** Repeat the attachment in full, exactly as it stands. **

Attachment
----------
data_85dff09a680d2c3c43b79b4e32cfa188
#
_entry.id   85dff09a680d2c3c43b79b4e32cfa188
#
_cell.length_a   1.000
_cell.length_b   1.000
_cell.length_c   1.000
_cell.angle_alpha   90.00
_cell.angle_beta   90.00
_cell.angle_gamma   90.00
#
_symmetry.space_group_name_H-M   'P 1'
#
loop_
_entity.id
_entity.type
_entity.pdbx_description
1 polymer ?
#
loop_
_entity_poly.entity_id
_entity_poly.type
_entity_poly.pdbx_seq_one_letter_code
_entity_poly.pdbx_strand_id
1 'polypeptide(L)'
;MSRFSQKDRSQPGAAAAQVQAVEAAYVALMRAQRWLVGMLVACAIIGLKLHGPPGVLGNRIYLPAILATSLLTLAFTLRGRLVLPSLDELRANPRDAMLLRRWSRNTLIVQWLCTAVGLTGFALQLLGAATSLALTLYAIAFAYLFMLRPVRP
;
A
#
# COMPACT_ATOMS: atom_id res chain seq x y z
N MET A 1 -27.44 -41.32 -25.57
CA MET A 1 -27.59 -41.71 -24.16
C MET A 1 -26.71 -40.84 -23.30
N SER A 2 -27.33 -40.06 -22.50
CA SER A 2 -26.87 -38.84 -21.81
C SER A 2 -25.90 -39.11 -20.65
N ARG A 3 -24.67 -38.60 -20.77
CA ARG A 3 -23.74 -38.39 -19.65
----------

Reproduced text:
data_85dff09a680d2c3c43b79b4e32cfa188
#
_entry.id   85dff09a680d2c3c43b79b4e32cfa188
#
_cell.length_a   1.000
_cell.length_b   1.000
_cell.length_c   1.000
_cell.angle_alpha   90.00
_cell.angle_beta   90.00
_cell.angle_gamma   90.00
#
_symmetry.space_group_name_H-M   'P 1'
#
loop_
_entity.id
_entity.type
_entity.pdbx_description
1 polymer ?
#
loop_
_entity_poly.entity_id
_entity_poly.type
_entity_poly.pdbx_seq_one_letter_code
_entity_poly.pdbx_strand_id
1 'polypeptide(L)'
;MSRFSQKDRSQPGAAAAQVQAVEAAYVALMRAQRWLVGMLVACAIIGLKLHGPPGVLGNRIYLPAILATSLLTLAFTLRGRLVLPSLDELRANPRDAMLLRRWSRNTLIVQWLCTAVGLTGFALQLLGAATSLALTLYAIAFAYLFMLRPVRP
;
A
#
# COMPACT_ATOMS: atom_id res chain seq x y z
N MET A 1 -27.44 -41.32 -25.57
CA MET A 1 -27.59 -41.71 -24.16
C MET A 1 -26.71 -40.84 -23.30
N SER A 2 -27.33 -40.06 -22.50
CA SER A 2 -26.87 -38.84 -21.81
C SER A 2 -25.90 -39.11 -20.65
N ARG A 3 -24.67 -38.60 -20.77
CA ARG A 3 -23.74 -38.39 -19.65